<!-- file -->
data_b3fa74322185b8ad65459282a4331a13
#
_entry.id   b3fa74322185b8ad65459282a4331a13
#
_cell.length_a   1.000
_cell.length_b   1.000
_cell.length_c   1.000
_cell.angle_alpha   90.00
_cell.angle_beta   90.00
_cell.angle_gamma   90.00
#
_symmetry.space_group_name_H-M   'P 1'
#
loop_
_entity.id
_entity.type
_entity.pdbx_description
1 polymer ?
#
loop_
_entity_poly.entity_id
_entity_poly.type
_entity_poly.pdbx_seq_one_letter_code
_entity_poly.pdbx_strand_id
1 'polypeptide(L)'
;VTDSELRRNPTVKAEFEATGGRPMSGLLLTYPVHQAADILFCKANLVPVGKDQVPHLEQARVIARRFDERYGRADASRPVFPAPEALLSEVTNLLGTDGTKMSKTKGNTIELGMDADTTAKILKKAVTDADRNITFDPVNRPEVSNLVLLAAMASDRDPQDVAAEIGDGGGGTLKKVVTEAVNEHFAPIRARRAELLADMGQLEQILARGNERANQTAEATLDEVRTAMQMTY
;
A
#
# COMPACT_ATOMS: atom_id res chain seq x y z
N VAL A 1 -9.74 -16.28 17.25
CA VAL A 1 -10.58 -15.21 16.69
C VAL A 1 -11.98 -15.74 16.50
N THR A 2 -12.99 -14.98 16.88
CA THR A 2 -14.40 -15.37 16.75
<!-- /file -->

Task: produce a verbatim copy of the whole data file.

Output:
data_b3fa74322185b8ad65459282a4331a13
#
_entry.id   b3fa74322185b8ad65459282a4331a13
#
_cell.length_a   1.000
_cell.length_b   1.000
_cell.length_c   1.000
_cell.angle_alpha   90.00
_cell.angle_beta   90.00
_cell.angle_gamma   90.00
#
_symmetry.space_group_name_H-M   'P 1'
#
loop_
_entity.id
_entity.type
_entity.pdbx_description
1 polymer ?
#
loop_
_entity_poly.entity_id
_entity_poly.type
_entity_poly.pdbx_seq_one_letter_code
_entity_poly.pdbx_strand_id
1 'polypeptide(L)'
;VTDSELRRNPTVKAEFEATGGRPMSGLLLTYPVHQAADILFCKANLVPVGKDQVPHLEQARVIARRFDERYGRADASRPVFPAPEALLSEVTNLLGTDGTKMSKTKGNTIELGMDADTTAKILKKAVTDADRNITFDPVNRPEVSNLVLLAAMASDRDPQDVAAEIGDGGGGTLKKVVTEAVNEHFAPIRARRAELLADMGQLEQILARGNERANQTAEATLDEVRTAMQMTY
;
A
#
# COMPACT_ATOMS: atom_id res chain seq x y z
N VAL A 1 -9.74 -16.28 17.25
CA VAL A 1 -10.58 -15.21 16.69
C VAL A 1 -11.98 -15.74 16.50
N THR A 2 -12.99 -14.98 16.88
CA THR A 2 -14.40 -15.37 16.75